We asked CBG members what deal-finding tactic they’d most like to try next. The answer? Direct mail by a long shot. If you’re thinking about entering the direct mail game to grow your business, here are three things to keep in mind.
This may seem obvious, but then again, I’ve seen investors write home about their 40% response rate. The response rate is not the goal. A profitable deal is.
1,000 postcards with a response rate of 2% and two deals beats 1,000 letters with 200 calls and no deals.
Direct mail shouldn’t be the first tactic you try. It’s expensive, it’s time-consuming and without the support and processes to follow up on inquiries, driving for dollars might be a better bet.
If this isn’t your first rodeo, make sure your other marketing elements are in place. Namely, have a website that doesn’t look like spam. You might want to convert as many people with a single landing page. All your leads need to do is enter some information and click that big button. Simple, right? But you forgot about what your prospects want. They want to research your site to see if you’re trustworthy.
If you found their contact information via a purchased or a list of tax delinquencies, chances are someone else has found that information, too.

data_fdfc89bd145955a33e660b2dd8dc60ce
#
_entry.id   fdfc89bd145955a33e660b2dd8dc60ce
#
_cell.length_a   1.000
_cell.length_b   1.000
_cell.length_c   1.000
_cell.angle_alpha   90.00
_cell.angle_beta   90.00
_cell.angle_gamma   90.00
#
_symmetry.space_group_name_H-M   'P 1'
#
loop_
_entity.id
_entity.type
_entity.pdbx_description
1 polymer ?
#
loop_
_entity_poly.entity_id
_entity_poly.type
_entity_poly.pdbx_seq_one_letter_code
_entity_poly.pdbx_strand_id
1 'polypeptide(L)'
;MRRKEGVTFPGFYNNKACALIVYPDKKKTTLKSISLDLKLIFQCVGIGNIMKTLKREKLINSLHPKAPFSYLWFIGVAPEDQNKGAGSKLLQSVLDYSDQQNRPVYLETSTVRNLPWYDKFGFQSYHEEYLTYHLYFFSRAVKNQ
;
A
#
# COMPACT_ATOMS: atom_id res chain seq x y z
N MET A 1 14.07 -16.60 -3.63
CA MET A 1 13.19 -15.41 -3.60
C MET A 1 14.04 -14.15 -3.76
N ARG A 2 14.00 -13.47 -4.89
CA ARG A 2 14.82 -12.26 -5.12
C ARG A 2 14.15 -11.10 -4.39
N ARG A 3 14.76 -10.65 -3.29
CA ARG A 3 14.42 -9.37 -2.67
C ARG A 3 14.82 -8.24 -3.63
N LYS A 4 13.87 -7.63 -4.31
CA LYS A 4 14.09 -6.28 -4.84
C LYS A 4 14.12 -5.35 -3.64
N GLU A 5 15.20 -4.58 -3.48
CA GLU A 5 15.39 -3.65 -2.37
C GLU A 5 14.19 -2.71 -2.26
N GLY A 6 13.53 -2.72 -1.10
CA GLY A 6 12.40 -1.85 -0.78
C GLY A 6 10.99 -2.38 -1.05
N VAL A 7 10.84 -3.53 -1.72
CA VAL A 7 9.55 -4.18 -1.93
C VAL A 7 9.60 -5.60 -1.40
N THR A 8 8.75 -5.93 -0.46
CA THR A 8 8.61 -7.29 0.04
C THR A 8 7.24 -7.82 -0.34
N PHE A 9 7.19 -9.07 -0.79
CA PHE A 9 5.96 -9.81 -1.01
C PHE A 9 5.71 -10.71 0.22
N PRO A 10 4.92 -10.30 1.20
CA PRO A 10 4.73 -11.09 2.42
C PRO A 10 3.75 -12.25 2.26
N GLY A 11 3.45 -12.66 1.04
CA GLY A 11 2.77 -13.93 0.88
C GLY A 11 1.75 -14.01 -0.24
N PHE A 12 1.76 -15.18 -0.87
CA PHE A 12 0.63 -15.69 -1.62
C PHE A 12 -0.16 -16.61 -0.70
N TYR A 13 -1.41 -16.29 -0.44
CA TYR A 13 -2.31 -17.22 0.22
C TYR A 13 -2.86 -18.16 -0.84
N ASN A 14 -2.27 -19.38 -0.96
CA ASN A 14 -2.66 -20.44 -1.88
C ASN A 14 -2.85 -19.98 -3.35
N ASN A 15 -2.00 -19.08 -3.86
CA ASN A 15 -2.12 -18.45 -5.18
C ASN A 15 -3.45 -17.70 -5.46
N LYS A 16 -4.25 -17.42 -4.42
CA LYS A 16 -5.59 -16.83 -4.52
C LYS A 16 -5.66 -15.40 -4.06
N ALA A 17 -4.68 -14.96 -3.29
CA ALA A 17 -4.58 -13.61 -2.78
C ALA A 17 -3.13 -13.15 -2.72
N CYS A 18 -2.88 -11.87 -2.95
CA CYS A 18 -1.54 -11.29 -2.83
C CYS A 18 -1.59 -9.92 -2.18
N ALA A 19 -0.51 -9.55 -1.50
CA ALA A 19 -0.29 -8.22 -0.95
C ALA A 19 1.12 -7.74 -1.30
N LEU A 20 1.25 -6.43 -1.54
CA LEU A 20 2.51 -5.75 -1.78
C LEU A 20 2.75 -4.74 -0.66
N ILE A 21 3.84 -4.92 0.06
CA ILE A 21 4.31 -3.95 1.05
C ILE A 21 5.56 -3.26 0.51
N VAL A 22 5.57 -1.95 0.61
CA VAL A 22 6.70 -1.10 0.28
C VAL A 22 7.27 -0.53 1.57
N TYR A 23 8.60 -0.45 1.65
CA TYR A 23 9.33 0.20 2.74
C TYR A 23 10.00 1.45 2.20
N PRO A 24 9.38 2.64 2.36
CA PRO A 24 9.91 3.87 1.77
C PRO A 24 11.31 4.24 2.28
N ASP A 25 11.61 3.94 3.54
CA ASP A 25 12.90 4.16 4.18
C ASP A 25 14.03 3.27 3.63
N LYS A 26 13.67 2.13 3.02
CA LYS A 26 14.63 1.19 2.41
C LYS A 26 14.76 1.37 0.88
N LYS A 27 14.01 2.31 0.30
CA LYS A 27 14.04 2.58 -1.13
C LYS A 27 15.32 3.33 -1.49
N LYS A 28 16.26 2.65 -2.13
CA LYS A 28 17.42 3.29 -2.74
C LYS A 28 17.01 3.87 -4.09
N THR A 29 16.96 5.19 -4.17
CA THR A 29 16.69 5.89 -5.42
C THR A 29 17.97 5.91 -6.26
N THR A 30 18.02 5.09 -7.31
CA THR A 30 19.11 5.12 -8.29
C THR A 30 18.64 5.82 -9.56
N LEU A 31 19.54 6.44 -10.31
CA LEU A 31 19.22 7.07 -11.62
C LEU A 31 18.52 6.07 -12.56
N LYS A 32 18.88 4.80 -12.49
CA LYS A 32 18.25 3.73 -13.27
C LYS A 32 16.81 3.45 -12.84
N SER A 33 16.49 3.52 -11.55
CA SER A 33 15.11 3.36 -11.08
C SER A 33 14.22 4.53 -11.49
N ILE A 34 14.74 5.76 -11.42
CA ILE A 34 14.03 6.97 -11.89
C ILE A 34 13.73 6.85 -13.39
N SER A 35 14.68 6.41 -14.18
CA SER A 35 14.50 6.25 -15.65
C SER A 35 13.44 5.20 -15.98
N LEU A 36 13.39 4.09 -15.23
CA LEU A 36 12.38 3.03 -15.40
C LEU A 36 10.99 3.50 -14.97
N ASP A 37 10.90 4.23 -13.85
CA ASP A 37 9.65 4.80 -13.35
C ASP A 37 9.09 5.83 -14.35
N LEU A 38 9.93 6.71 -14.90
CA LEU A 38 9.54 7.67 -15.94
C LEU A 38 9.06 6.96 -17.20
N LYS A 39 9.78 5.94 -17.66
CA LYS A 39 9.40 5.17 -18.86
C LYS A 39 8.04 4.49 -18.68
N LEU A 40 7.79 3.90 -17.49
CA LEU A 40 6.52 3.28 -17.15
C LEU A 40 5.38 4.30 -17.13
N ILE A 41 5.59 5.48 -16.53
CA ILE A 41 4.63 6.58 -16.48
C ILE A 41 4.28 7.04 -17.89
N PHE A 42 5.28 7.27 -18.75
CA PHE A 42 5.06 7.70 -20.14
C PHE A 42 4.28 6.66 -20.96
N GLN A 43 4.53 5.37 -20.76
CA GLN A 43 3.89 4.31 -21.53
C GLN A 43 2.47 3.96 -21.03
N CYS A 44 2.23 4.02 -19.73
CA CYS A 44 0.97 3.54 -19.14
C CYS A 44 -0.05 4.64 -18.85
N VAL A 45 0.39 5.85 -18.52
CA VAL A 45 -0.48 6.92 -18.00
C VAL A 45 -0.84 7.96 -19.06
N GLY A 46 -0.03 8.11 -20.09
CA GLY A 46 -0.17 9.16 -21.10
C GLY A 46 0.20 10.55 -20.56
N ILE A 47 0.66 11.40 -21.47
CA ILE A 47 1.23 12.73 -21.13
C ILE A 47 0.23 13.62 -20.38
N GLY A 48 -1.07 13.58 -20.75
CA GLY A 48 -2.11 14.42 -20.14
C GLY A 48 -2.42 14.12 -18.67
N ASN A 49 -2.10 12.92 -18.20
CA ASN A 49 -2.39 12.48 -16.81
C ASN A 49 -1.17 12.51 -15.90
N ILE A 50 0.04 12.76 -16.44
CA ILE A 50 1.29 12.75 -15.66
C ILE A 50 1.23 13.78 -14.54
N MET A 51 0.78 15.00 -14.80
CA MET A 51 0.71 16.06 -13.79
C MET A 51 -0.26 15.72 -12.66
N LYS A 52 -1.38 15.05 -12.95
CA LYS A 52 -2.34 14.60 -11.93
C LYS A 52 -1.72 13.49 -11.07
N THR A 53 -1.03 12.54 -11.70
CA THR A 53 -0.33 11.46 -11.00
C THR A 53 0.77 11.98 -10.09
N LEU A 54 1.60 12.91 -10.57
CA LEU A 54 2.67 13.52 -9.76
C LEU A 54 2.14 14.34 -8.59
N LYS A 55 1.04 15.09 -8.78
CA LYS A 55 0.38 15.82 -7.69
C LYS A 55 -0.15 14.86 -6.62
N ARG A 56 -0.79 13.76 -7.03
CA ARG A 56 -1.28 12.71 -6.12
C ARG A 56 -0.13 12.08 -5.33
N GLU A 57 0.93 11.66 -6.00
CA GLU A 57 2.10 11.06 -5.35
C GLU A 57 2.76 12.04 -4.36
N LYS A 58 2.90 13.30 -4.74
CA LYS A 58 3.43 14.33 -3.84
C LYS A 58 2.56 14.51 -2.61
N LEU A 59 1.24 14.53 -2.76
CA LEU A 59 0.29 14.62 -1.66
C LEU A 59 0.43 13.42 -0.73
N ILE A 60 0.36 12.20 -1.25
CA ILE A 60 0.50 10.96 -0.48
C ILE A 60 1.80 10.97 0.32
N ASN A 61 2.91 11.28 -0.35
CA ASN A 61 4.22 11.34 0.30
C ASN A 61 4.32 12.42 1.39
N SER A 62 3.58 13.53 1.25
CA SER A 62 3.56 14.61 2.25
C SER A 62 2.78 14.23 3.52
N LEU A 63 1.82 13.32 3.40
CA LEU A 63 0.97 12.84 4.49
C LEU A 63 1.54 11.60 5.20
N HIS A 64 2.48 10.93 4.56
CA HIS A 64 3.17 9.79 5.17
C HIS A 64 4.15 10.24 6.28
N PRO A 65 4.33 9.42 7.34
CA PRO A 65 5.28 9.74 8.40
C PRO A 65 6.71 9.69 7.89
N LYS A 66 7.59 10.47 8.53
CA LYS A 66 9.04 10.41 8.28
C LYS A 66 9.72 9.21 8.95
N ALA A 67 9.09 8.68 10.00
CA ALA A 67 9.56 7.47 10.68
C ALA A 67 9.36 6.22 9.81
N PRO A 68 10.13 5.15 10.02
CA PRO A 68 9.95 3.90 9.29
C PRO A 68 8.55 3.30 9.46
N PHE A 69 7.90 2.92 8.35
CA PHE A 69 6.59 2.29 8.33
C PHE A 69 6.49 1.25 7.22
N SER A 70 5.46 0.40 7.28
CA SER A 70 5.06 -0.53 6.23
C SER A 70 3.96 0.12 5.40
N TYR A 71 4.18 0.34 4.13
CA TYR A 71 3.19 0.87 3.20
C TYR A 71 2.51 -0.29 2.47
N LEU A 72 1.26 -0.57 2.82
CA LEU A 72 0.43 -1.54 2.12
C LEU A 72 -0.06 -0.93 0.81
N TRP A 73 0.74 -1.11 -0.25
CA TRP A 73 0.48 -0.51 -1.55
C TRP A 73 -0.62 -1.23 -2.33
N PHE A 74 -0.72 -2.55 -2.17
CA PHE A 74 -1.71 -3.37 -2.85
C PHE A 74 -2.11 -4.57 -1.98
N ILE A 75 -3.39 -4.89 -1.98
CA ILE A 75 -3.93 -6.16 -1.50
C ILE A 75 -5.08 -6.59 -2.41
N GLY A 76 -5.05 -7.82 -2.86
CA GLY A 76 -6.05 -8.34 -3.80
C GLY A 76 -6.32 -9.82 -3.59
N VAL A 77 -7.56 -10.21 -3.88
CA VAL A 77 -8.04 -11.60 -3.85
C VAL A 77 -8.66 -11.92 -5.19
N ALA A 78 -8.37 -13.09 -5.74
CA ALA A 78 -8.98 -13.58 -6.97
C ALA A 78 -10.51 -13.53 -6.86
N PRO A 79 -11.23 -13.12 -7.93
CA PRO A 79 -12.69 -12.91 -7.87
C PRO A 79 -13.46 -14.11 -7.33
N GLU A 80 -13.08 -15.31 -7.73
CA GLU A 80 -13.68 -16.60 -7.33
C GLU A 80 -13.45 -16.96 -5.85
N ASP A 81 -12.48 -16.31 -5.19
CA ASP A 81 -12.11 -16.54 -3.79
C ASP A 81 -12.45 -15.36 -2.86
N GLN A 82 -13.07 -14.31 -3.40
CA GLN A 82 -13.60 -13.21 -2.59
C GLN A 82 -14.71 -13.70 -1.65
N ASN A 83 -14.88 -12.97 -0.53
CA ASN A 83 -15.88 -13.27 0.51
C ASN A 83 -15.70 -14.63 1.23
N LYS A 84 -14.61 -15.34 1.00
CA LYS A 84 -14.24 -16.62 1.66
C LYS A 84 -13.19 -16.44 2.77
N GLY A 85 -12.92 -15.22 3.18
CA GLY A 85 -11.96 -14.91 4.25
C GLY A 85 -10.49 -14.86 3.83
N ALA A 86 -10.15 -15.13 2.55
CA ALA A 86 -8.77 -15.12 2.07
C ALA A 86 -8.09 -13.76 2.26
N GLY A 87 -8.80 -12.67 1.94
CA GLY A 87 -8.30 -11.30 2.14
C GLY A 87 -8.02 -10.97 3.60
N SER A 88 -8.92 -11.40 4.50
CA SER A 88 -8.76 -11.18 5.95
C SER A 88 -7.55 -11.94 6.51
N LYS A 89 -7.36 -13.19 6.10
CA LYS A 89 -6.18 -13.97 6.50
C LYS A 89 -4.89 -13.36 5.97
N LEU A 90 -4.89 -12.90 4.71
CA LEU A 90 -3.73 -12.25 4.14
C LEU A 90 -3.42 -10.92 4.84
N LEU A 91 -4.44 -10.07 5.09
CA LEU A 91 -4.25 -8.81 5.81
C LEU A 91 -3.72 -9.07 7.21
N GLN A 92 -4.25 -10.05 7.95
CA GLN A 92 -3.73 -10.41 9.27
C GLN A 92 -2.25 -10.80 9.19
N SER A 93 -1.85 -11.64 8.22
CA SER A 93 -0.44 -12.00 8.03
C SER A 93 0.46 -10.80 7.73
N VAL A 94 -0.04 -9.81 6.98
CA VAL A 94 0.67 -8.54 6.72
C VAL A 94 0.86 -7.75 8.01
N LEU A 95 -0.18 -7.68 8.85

I try to tell the joke of you, your friend and the bear in as many business contexts as possible, so here it goes. You and a friend are out hiking in the woods one day. A bear bursts through the tree line and starts chasing you and your friend. Your objective is to outrun the bear, yes, but the more immediate objective is to outrun your friend.
How does this apply to direct mail? Think of what your competition is saying and then do the opposite. Everyone sees “We buy houses for cash!” advertisements. It might differentiate you to ask a question, such as, “Is your house holding you back?” Remember, you have to hold your prospects’ attention before you can make your case.
Next time, we’ll get into where to find contacts, what you can say, and how to test and scale.